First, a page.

Women in the music industry also must battle against common stereotypes that are often used as poorly disguised gender discrimination. Women in music report being given work that is rooted in gender roles, such as “the cliché of women possessing good communication and “people’s skills”, and men traditionally being seen as the decision-makers and the assertive ones.” These stereotypes lead to the devaluation of women in the workplace because employers value “alleged natural skills” differently which impacts hiring decisions. These adverse decisions lead to wage gaps and “prestige gaps” as men are more often thrust into roles of importance. Additionally, women are often forced to work in uncomfortable or hostile work environments as 39% of the 2019 Annenberg respondents were sexualized, objectified, or stereotyped at work. Women already face tremendous barriers entering the music industry, which are only worsened by the prospect of facing harassment or mistreatment in the workplace every day.

         The music industry is known for underpaying inexperienced artists who still must “earn their stripes”, and the commonality of this practice allows employers to get away with blatant discrimination. Many artists report having to work for little or no pay upon entering the industry, and many said that once you are paid “nobody talks about how much.”  Women entering the industry often work for free or are underpaid for extended periods, and the normalization of this practice makes it even more difficult for women to break into the music industry.

It is difficult for artists to prove their employer discriminated against them.

   The difficulties in comparing various artists and the social norms of the music industry make it difficult for women to recover from employers who discriminate against them. Those who face gender-based compensation discrimination can sue under the Equal Pay Act or any applicable state law. Under the EPA, men and women in the workplace must be given equal pay for equal work. The jobs must be substantially equal, which is determined by the job content. However, it can be difficult for artists to demonstrate that two jobs are substantially the same in court, where they have the burden of proof as plaintiffs. Artists offer various skills and make various contributions to musical projects which can be hard to compare or objectively value.

Artists could also sue under Title VIII, the Age Discrimination Employment Act, and the Americans with Disabilities Act which prohibit compensation discrimination without requiring the jobs be substantially similar. There are certainly legal avenues to pursue claims, but the realities of the music industry make pursuing employment discrimination claims less appealing. The relationship-based, quid-pro-quo nature of the music industry discourages women who have been discriminated against from pursuing claims because of fear of retaliation from the industry. The common practice of underpaying newer employees makes it difficult to find explicit evidence of discrimination. In discrimination cases, courts will often look for the “smoking gun” showing intentional discrimination, which is a lot more difficult when employers can point to the tradition of grossly undercompensating new employees. Finally, the music industry is extremely competitive and young artists of all genders are incentivized to compete against each other by accepting lower pay or worse treatment from their employer. Women are already systematically mistreated in the music industry, and its ultra-competitive nature leads to normalizations of discrimination.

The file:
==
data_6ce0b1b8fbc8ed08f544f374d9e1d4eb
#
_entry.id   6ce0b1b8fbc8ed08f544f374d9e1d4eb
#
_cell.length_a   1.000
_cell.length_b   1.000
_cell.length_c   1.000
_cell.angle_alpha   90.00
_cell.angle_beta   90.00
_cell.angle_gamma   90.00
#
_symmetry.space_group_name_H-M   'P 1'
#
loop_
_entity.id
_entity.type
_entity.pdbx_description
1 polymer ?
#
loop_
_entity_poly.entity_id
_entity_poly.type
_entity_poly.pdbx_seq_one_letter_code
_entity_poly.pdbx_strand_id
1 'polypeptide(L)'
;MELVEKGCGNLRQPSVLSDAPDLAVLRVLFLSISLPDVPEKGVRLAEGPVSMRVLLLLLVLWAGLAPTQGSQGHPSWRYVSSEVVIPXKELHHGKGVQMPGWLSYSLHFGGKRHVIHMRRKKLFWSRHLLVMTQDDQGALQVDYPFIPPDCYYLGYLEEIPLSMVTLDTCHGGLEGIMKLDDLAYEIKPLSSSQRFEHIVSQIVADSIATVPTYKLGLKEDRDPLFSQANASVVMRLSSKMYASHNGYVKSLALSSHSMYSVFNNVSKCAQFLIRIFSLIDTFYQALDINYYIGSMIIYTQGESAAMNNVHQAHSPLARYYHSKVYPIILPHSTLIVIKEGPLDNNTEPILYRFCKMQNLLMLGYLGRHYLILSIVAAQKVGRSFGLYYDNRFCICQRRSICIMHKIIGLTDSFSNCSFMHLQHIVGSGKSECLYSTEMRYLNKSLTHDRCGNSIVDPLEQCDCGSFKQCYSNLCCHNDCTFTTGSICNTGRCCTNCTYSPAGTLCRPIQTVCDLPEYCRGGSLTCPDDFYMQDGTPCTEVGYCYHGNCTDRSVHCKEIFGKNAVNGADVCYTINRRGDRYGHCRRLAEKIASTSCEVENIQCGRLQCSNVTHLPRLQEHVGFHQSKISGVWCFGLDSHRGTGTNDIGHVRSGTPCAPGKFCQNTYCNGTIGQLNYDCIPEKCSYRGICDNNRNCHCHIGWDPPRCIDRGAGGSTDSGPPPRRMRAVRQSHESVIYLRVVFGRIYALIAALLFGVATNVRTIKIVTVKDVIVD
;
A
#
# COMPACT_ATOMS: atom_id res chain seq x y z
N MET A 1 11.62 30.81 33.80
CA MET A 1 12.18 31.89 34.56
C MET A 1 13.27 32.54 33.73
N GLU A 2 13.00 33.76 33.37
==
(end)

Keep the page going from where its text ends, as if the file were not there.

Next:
The music industry must take better care of women in music.

Women are underpaid and under-represented in the music industry. The unique characteristics of the industry make gender discrimination more prevalent and more difficult to enjoin. Courts would have an easier time sorting through gender-based compensation discrimination for musicians or other artists by coming up with some standardized system of value analysis for musical contributions. While some underpaid women artists might still be undervalued by such a system, some relief is better than no relief. Additionally, the threat of relief might lead to much needed advancements in the industry itself. The music industry could experiment with more standardized compensation for artists and performers, higher wages for inexperienced workers, and some equitable system that opens opportunities outside of personal relationships. The music industry today is sadly out of tune and continues to discriminate against women through unequal pay and career advancements. The music industry should strive to shift its common practices to encourage equality, fairly compensate new artists, and deter workplace harassment and discrimination.

(A.I.) Drake, The Weeknd, and the Future of Music

By: Melissa Torres

A new song titled “Heart on My Sleeve” went viral this month before being taken down by streaming services. The song racked up 600,000 Spotify streams, 275,000 YouTube views, and 15 million TikTok views in the two weeks it was available. 

Created by an anonymous TikTok user, @ghostwriter977, the song uses generative AI to mimic the voices of Drake and The Weeknd. The song also featured a signature tagline from music producer Metro Boomin.